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Scottish Open (snooker)

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Scottish Open
Tournament information
Organisation(s)World Snooker Tour
FormatRanking event
Total prize fund£427,000
Recent edition2023
Current champion(s) Gary Wilson (ENG)

The Scottish Open is a snooker tournament. The tournament was once called: International Open, Matchroom Trophy and Players Championship. It was first played from 1981 until 2004.

On 29 April 2015, Barry Hearn announced it would return to the main tour in 2016. It would be as part of the new Home Nations Series.[1][2] The winner of the Scottish Open is awarded the Stephen Hendry Trophy. The latest champion is Gary Wilson, who won the event in 2022 and 2023.

History[change | change source]

The tournament was first played in 1981 as the International Open. It was at the Assembly Rooms in Derby. The event moved to the Eldon Square in Newcastle upon Tyne. Until 1984 the event was sponsored by Jameson Whiskey.[3] In 1985 the event moved to the Trentham Gardens in Stoke-on-Trent and was called the Matchroom Trophy. The International Open name returned the following year. After 1989 the event went on a two-year hiatus.[3]

The event returned in 1993 with the sponsorship of Sky Sports. The event was moved to the second half of the season and was played at the Plymouth Pavilions. The event was moved again in 1994, this time to the Bournemouth International Centre. After an unsponsored year Sweater Shop took over for 1995 and 1996. In 1997 the event was moved to the Aberdeen Exhibition Centre and it was sponsored by Highland Spring.[3] In 1998 the event was called the Scottish Open.[3][4] In 2003 the event was moved to Royal Highland Centre in Edinburgh. The event than was titled the Players Championship for 2004.[5] The event returned as a minor-ranking tournament and was known as the Scottish Open in 2012. It was held at Ravenscraig as the fifth event of the European Tour.[6]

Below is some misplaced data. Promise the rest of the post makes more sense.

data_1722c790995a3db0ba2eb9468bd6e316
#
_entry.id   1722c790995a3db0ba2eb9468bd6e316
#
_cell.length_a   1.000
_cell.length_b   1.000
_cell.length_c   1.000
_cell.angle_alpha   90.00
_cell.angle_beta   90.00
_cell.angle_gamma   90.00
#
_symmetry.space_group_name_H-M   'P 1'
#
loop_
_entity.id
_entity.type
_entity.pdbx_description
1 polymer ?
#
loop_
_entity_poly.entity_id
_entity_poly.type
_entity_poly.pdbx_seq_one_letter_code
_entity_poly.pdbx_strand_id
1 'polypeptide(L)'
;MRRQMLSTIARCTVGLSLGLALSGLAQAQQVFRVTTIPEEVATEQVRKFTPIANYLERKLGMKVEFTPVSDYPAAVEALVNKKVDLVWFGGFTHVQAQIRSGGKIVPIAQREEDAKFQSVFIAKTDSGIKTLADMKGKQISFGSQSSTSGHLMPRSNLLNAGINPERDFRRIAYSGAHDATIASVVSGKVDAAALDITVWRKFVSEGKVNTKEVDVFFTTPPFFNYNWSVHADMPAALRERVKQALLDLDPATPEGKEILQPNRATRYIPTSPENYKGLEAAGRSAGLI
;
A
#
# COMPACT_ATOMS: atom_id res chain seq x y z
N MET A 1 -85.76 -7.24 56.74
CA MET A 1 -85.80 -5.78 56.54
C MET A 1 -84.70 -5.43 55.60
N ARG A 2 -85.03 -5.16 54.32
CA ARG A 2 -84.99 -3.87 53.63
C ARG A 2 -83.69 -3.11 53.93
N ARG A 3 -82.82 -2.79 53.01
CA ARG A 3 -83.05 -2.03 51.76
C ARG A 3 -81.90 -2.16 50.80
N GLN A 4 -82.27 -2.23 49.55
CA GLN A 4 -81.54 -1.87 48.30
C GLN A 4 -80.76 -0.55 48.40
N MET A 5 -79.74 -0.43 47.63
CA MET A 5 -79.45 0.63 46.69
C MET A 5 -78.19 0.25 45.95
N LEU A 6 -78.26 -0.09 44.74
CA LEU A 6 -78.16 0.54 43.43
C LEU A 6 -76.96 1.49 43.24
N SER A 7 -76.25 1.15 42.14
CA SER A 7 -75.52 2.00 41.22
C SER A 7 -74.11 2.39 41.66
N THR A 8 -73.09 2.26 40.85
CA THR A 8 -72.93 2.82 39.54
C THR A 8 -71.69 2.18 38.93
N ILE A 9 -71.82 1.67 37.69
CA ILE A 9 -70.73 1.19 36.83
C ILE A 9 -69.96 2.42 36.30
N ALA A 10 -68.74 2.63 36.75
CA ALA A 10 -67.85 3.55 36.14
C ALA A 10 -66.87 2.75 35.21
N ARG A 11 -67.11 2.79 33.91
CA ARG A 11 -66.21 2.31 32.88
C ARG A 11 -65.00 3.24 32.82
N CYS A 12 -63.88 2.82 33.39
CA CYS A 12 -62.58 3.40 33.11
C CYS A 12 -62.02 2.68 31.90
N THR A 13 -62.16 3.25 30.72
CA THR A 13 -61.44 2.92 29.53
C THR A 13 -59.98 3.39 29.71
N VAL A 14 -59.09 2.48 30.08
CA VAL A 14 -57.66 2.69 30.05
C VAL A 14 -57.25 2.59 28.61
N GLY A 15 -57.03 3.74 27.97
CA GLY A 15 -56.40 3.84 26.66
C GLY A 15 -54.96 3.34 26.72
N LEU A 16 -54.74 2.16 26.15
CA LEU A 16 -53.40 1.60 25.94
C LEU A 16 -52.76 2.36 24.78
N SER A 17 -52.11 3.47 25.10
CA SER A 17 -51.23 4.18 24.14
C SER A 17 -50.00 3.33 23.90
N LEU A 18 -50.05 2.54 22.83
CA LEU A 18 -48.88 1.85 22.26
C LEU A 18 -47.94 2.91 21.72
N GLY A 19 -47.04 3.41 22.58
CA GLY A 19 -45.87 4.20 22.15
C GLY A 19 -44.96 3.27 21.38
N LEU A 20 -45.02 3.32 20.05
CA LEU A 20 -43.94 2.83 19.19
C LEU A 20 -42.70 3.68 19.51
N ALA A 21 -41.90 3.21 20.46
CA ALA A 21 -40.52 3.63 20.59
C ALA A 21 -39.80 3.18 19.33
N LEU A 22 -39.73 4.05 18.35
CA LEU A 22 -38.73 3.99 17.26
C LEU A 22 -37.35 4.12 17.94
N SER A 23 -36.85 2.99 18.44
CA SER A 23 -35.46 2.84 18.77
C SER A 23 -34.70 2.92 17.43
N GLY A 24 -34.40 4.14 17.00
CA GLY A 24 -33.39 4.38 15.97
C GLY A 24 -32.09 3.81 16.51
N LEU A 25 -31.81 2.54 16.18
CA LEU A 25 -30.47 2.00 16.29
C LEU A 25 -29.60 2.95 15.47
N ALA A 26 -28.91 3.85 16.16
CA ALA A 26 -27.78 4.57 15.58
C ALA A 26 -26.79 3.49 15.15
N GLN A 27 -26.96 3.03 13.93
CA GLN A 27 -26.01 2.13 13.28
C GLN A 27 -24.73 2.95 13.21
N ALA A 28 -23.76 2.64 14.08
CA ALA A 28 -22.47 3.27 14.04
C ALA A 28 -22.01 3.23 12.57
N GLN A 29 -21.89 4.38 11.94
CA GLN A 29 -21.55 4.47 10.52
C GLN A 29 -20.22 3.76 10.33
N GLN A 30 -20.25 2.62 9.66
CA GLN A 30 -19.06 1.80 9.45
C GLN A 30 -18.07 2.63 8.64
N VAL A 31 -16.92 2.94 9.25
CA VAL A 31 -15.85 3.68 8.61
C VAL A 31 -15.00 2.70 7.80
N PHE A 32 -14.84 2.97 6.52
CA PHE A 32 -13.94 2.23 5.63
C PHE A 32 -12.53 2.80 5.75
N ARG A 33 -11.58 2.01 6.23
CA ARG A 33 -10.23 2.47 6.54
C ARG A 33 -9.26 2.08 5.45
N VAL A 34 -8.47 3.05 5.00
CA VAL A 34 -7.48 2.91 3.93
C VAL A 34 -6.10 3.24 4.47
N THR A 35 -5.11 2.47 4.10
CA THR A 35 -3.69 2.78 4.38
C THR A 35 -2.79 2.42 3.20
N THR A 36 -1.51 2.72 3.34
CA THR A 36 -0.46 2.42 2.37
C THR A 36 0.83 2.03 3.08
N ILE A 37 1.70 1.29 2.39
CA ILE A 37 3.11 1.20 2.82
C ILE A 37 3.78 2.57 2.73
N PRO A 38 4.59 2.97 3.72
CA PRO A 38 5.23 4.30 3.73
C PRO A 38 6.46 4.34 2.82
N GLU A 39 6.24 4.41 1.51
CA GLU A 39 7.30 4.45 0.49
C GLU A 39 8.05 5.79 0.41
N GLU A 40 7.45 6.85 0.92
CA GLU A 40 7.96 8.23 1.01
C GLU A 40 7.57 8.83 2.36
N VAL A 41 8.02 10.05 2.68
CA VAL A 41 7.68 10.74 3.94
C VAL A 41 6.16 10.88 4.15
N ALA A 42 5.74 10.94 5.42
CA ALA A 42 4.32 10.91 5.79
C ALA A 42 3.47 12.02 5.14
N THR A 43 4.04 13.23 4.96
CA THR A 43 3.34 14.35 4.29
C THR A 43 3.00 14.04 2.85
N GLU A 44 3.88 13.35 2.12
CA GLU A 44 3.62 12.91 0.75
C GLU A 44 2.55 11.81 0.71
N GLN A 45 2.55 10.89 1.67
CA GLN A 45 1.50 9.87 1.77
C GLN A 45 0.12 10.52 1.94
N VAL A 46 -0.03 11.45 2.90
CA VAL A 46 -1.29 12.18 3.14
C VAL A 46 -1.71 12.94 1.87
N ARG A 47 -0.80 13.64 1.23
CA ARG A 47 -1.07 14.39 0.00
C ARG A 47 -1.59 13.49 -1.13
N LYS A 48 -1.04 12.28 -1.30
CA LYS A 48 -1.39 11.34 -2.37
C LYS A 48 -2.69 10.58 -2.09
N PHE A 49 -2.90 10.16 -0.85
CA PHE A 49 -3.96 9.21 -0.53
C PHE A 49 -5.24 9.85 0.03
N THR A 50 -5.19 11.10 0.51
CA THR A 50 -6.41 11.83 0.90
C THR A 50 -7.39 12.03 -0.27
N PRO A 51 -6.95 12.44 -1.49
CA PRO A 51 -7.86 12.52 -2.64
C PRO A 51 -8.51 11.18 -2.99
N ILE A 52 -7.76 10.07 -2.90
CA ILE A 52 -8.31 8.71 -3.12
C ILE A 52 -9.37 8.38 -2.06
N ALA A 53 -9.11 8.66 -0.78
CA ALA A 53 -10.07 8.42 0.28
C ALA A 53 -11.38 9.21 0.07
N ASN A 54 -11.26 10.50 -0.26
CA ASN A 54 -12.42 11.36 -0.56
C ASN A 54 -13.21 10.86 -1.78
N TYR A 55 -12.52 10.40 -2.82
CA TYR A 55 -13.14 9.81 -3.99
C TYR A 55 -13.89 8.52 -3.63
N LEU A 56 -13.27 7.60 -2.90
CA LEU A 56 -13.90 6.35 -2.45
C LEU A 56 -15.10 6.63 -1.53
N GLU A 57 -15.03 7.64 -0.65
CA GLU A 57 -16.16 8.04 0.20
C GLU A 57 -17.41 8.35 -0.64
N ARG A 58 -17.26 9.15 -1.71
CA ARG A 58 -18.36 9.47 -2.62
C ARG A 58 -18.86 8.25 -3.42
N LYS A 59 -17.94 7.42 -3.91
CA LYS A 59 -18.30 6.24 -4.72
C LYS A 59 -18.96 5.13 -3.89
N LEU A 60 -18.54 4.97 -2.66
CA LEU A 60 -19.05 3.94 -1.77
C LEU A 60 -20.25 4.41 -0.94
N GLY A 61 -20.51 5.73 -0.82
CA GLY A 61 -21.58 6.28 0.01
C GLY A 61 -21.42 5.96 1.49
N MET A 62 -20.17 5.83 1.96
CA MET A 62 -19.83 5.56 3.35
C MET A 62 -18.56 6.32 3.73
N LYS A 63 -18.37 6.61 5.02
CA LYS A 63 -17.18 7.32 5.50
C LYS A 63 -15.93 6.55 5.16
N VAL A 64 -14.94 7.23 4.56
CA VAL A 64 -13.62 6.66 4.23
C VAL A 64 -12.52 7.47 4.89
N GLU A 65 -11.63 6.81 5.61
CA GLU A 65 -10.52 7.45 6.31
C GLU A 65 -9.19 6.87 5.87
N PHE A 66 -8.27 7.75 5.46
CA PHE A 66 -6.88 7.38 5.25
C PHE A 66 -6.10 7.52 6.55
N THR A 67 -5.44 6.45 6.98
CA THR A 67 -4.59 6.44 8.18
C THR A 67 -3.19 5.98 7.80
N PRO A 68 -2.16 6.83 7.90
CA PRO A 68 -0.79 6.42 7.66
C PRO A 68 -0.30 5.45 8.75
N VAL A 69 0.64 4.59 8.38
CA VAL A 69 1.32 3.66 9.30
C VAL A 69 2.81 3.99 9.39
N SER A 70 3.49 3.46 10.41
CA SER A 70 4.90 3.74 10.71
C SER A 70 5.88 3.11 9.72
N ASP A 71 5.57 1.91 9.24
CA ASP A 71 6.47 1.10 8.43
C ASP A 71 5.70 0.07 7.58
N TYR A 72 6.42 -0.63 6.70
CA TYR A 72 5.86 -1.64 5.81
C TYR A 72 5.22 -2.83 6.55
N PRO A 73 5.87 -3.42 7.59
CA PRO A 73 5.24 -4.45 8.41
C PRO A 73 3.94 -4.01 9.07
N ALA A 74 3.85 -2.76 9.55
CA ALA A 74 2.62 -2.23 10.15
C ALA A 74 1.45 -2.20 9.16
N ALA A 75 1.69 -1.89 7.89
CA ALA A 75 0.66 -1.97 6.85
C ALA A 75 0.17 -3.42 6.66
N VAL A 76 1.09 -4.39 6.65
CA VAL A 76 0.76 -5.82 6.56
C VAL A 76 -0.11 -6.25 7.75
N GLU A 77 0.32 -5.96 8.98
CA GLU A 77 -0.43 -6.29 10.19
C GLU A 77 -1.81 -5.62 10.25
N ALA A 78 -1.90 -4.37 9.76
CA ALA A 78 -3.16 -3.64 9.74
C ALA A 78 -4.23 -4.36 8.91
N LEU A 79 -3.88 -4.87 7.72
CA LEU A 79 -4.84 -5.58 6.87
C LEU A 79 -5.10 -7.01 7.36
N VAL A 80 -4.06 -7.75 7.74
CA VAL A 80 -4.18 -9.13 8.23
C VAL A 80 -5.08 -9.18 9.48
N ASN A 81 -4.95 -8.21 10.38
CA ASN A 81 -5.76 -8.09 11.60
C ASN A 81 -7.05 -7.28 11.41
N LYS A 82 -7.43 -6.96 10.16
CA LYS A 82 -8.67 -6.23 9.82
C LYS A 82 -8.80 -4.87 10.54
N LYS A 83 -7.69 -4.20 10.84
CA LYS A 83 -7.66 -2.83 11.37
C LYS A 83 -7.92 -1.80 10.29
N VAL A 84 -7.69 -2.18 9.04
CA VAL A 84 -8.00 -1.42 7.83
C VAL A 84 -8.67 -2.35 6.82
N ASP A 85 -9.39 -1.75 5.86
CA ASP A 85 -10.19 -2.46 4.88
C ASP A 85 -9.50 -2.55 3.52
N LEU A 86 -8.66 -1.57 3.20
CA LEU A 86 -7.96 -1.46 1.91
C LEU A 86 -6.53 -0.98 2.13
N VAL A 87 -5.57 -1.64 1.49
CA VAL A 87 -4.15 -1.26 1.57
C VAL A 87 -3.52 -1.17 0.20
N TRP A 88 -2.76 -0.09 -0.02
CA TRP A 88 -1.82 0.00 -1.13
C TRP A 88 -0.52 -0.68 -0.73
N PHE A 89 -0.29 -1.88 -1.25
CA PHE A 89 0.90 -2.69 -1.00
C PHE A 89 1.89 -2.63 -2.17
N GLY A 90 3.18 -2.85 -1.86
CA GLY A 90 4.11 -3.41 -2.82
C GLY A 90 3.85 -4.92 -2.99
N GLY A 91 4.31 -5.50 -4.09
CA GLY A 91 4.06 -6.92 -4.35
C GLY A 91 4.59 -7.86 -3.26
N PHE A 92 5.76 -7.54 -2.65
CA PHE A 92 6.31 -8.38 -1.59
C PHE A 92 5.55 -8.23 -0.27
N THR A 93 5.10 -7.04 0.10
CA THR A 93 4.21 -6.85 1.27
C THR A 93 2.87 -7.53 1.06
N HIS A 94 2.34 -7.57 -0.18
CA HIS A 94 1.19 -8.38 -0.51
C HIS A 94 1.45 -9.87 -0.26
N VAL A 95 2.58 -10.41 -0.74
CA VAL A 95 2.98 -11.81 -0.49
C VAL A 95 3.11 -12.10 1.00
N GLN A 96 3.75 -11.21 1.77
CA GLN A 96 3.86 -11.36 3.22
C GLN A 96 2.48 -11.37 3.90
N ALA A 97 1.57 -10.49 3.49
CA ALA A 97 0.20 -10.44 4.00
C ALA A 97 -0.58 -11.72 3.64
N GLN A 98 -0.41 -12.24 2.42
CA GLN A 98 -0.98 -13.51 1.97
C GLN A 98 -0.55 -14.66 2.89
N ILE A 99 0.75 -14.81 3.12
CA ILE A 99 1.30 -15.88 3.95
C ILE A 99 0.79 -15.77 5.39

In 2015 Barry Hearn announced that the tournament would return as part of the Home Nations Series events.[7]

Steve Davis won the event the most. He went to eight finals. He won six of those tournaments. This included a 9–0 whitewash of Dennis Taylor in the 1981 final. There have been eight maximum breaks.[4][8]

Winners[change | change source]

Year Winner Runner-up Final score Venue City Season
International Open (non-ranking, 1981)[3][9]
1981  Steve Davis (ENG)  Dennis Taylor (NIR) 9–0 Assembly Rooms Derby, England 1981/82
International Open (ranking, 1982–1984)[3][9]
1982  Tony Knowles (ENG)  David Taylor (ENG) 9–6 Assembly Rooms Derby, England 1982/83
1983  Steve Davis (ENG)  Cliff Thorburn (CAN) 9–4 Eldon Square Recreation Centre Newcastle-upon-Tyne, England 1983/84
1984  Steve Davis (ENG)  Tony Knowles (ENG) 9–2 1984/85
Matchroom Trophy (ranking, 1985)[3][9]
1985  Cliff Thorburn (CAN)  Jimmy White (ENG) 12–10 Trentham Gardens Stoke-on-Trent, England 1985/86
International Open (ranking, 1986–1997)[3][9]
1986  Neal Foulds (ENG)  Cliff Thorburn (CAN) 12–9 Trentham Gardens Stoke-on-Trent, England 1986/87
1987  Steve Davis (ENG)  Cliff Thorburn (CAN) 12–5 1987/88
1988  Steve Davis (ENG)  Jimmy White (ENG) 12–6 1988/89
1989  Steve Davis (ENG)  Stephen Hendry (SCO) 9–4 1989/90
1993  Stephen Hendry (SCO)  Steve Davis (ENG) 10–6 Plymouth Pavilions Plymouth, England 1992/93
1994  John Parrott (ENG)  James Wattana (THA) 9–5 Bournemouth International Centre Bournemouth, England 1993/94